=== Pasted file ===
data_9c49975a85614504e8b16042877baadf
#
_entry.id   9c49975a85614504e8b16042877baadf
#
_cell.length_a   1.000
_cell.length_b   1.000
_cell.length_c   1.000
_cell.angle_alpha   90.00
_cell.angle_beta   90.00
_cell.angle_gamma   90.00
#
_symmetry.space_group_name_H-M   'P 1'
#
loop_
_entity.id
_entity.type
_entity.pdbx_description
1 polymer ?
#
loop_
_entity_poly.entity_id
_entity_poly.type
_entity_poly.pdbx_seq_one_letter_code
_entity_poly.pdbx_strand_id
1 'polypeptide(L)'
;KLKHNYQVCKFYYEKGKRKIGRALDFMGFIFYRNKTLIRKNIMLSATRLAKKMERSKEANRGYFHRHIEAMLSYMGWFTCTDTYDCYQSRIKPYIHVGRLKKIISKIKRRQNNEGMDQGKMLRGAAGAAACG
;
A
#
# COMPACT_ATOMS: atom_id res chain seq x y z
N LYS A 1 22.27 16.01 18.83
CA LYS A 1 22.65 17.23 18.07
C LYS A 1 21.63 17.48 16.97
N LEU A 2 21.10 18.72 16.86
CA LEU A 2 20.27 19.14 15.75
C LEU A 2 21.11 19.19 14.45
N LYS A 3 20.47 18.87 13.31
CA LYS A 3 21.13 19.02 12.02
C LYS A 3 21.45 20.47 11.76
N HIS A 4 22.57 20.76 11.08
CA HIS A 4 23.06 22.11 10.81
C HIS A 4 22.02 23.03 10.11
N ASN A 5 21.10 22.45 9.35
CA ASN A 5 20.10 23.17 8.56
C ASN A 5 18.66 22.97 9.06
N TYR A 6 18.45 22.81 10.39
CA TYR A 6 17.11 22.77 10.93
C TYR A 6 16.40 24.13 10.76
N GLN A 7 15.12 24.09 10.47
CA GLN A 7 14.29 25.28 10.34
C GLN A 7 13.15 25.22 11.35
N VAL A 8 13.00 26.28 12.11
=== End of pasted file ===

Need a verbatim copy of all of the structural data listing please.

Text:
data_9c49975a85614504e8b16042877baadf
#
_entry.id   9c49975a85614504e8b16042877baadf
#
_cell.length_a   1.000
_cell.length_b   1.000
_cell.length_c   1.000
_cell.angle_alpha   90.00
_cell.angle_beta   90.00
_cell.angle_gamma   90.00
#
_symmetry.space_group_name_H-M   'P 1'
#
loop_
_entity.id
_entity.type
_entity.pdbx_description
1 polymer ?
#
loop_
_entity_poly.entity_id
_entity_poly.type
_entity_poly.pdbx_seq_one_letter_code
_entity_poly.pdbx_strand_id
1 'polypeptide(L)'
;KLKHNYQVCKFYYEKGKRKIGRALDFMGFIFYRNKTLIRKNIMLSATRLAKKMERSKEANRGYFHRHIEAMLSYMGWFTCTDTYDCYQSRIKPYIHVGRLKKIISKIKRRQNNEGMDQGKMLRGAAGAAACG
;
A
#
# COMPACT_ATOMS: atom_id res chain seq x y z
N LYS A 1 22.27 16.01 18.83
CA LYS A 1 22.65 17.23 18.07
C LYS A 1 21.63 17.48 16.97
N LEU A 2 21.10 18.72 16.86
CA LEU A 2 20.27 19.14 15.75
C LEU A 2 21.11 19.19 14.45
N LYS A 3 20.47 18.87 13.31
CA LYS A 3 21.13 19.02 12.02
C LYS A 3 21.45 20.47 11.76
N HIS A 4 22.57 20.76 11.08
CA HIS A 4 23.06 22.11 10.81
C HIS A 4 22.02 23.03 10.11
N ASN A 5 21.10 22.45 9.35
CA ASN A 5 20.10 23.17 8.56
C ASN A 5 18.66 22.97 9.06
N TYR A 6 18.45 22.81 10.39
CA TYR A 6 17.11 22.77 10.93
C TYR A 6 16.40 24.13 10.76
N GLN A 7 15.12 24.09 10.47
CA GLN A 7 14.29 25.28 10.34
C GLN A 7 13.15 25.22 11.35
N VAL A 8 13.00 26.28 12.11